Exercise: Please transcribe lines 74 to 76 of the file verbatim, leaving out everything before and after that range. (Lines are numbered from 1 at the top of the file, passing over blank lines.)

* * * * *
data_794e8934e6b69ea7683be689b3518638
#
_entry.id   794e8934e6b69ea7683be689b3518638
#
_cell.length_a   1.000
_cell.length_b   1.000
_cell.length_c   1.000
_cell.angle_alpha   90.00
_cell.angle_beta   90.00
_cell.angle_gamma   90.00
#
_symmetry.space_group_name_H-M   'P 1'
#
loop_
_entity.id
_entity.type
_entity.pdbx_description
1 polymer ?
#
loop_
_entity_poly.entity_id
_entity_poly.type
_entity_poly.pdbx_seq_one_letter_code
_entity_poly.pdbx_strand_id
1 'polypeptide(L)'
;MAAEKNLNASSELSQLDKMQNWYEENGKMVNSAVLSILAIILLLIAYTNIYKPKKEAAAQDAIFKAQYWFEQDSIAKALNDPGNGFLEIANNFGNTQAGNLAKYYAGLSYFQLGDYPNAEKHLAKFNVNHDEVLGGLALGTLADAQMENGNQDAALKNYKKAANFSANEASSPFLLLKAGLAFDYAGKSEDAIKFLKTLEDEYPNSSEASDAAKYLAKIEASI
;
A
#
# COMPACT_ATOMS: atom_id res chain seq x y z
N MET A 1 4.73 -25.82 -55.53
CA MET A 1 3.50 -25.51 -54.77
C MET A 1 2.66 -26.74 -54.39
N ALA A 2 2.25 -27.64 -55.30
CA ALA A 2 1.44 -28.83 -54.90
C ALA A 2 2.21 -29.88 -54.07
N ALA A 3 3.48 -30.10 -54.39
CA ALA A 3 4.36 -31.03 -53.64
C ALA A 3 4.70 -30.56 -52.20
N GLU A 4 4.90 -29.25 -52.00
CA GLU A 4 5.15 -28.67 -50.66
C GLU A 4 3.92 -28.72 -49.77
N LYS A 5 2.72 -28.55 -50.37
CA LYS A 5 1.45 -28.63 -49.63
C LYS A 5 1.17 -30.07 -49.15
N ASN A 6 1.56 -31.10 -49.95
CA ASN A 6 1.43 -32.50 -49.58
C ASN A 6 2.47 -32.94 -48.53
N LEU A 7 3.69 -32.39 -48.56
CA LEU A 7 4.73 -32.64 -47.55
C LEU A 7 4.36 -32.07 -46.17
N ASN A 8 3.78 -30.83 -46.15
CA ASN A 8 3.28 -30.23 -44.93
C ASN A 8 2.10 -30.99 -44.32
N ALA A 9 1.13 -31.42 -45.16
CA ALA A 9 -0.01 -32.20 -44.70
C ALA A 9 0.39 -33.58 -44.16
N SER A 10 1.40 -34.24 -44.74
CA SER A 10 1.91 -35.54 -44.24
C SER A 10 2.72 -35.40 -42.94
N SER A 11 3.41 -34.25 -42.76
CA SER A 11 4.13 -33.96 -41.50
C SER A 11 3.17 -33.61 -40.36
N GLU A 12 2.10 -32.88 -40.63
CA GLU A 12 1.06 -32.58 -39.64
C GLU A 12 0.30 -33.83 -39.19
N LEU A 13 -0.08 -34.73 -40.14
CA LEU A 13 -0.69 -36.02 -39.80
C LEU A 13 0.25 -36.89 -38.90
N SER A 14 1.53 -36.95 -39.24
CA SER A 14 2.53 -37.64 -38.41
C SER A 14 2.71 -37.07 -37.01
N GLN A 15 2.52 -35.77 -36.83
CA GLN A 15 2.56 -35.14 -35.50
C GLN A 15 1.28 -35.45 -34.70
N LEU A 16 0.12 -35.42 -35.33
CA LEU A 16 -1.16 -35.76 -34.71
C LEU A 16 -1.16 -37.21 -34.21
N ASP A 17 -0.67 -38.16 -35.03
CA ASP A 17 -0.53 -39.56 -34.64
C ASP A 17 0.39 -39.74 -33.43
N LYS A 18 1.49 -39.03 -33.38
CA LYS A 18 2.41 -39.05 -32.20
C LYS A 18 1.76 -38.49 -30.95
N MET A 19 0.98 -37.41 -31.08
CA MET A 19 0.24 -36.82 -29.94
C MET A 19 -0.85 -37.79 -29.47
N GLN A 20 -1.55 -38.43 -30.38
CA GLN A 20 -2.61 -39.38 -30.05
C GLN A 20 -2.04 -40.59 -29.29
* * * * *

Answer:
CA GLN A 15 2.56 -35.14 -35.50
C GLN A 15 1.28 -35.45 -34.70
N LEU A 16 0.12 -35.42 -35.33